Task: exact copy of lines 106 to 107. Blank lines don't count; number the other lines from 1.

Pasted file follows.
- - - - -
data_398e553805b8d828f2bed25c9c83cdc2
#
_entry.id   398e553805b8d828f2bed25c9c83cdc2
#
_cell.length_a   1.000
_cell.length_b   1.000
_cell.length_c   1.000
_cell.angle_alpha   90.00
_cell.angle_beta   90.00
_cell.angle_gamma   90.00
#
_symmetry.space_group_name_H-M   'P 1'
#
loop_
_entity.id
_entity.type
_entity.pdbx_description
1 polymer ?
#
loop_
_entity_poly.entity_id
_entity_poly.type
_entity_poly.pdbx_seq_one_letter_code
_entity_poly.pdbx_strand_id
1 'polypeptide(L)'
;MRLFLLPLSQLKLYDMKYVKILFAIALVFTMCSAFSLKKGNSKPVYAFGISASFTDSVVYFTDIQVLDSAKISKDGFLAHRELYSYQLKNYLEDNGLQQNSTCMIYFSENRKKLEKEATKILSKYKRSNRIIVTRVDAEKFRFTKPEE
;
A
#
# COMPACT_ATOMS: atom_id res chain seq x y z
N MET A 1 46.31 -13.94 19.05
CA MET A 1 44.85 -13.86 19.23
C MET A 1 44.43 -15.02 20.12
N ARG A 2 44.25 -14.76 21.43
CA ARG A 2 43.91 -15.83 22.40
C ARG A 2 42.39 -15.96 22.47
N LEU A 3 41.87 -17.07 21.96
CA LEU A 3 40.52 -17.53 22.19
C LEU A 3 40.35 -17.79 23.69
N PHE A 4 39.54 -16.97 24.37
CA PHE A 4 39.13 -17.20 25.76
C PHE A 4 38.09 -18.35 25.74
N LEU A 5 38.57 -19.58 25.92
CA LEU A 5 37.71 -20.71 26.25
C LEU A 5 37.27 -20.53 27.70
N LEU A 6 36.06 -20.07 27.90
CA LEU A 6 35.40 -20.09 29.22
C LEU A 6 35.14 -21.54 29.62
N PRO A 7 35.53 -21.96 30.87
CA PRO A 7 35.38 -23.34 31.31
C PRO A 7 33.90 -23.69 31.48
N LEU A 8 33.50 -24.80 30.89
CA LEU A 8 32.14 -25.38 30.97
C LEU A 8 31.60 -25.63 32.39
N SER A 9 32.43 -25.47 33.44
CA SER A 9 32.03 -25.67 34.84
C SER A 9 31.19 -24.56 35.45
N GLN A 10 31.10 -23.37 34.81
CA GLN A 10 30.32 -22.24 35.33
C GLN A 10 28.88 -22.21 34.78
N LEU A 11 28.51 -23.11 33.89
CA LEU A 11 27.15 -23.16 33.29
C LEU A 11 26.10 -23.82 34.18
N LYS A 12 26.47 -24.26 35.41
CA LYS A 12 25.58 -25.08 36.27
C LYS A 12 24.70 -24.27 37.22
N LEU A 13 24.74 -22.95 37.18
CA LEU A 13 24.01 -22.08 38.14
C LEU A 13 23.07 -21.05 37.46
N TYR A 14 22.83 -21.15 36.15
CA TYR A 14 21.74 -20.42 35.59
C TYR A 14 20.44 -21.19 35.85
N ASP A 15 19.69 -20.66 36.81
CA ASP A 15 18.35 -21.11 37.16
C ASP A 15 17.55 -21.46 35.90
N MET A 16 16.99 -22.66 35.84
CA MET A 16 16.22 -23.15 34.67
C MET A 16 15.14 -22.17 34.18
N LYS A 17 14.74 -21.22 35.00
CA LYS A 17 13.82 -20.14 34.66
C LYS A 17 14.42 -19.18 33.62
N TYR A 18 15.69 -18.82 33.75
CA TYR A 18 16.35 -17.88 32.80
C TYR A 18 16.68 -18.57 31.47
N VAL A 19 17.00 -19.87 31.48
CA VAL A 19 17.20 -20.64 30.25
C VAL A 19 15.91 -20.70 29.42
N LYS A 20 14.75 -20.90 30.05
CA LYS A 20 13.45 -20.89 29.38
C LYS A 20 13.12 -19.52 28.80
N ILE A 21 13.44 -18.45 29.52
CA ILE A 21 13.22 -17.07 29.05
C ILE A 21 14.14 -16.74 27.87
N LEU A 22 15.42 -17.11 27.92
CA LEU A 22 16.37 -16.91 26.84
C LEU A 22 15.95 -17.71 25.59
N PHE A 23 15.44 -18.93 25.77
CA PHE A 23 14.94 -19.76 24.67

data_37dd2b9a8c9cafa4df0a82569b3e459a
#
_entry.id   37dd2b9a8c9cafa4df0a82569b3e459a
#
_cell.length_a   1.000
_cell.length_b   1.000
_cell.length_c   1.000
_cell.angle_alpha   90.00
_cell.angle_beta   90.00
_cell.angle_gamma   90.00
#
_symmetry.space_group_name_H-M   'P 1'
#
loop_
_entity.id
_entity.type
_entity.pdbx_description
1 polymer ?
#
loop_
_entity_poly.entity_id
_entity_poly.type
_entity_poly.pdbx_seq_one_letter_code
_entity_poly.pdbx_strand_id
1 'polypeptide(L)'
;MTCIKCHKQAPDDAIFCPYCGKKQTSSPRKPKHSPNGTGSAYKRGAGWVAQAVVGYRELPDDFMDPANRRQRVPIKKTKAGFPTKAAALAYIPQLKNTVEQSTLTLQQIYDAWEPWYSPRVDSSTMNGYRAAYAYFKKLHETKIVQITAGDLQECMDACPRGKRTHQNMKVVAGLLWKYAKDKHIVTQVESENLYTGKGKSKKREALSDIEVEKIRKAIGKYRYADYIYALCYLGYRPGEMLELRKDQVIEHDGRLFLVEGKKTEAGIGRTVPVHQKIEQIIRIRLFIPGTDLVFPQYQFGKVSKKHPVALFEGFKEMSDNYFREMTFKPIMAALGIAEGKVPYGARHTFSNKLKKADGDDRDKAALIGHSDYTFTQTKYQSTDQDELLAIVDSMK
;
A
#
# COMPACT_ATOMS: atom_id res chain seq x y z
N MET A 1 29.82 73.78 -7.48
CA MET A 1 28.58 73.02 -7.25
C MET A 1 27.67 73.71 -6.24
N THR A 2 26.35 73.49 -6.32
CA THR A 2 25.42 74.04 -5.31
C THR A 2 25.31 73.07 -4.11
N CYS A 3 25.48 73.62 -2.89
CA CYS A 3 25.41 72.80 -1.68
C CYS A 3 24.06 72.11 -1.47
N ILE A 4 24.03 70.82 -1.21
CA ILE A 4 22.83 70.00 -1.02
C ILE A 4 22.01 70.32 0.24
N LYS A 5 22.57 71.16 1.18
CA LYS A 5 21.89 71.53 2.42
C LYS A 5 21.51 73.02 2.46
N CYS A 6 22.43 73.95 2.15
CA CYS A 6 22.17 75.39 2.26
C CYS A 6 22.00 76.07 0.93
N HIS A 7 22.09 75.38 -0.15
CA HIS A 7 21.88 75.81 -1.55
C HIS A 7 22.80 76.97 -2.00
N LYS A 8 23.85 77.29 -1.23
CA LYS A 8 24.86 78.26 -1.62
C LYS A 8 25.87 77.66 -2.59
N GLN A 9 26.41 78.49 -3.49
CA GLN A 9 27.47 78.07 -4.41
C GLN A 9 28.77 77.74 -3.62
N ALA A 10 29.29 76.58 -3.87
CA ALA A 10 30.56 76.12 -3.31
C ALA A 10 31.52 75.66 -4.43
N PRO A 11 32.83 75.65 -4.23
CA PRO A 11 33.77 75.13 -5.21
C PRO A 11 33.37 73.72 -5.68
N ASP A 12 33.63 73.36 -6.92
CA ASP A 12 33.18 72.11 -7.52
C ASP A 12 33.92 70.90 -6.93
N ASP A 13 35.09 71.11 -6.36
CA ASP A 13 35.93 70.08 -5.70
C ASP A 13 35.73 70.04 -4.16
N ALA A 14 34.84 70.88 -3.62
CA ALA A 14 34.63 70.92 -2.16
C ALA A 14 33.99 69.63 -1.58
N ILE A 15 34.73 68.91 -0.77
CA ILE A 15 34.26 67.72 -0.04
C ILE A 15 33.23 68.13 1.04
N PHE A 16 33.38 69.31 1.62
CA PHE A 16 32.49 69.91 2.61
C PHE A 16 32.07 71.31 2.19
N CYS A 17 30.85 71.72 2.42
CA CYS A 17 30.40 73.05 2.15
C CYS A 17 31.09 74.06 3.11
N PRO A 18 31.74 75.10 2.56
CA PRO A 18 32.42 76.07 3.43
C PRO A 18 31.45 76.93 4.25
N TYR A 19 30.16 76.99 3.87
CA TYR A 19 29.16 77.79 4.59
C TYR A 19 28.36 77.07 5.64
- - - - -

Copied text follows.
_cell.angle_alpha   90.00
_cell.angle_beta   90.00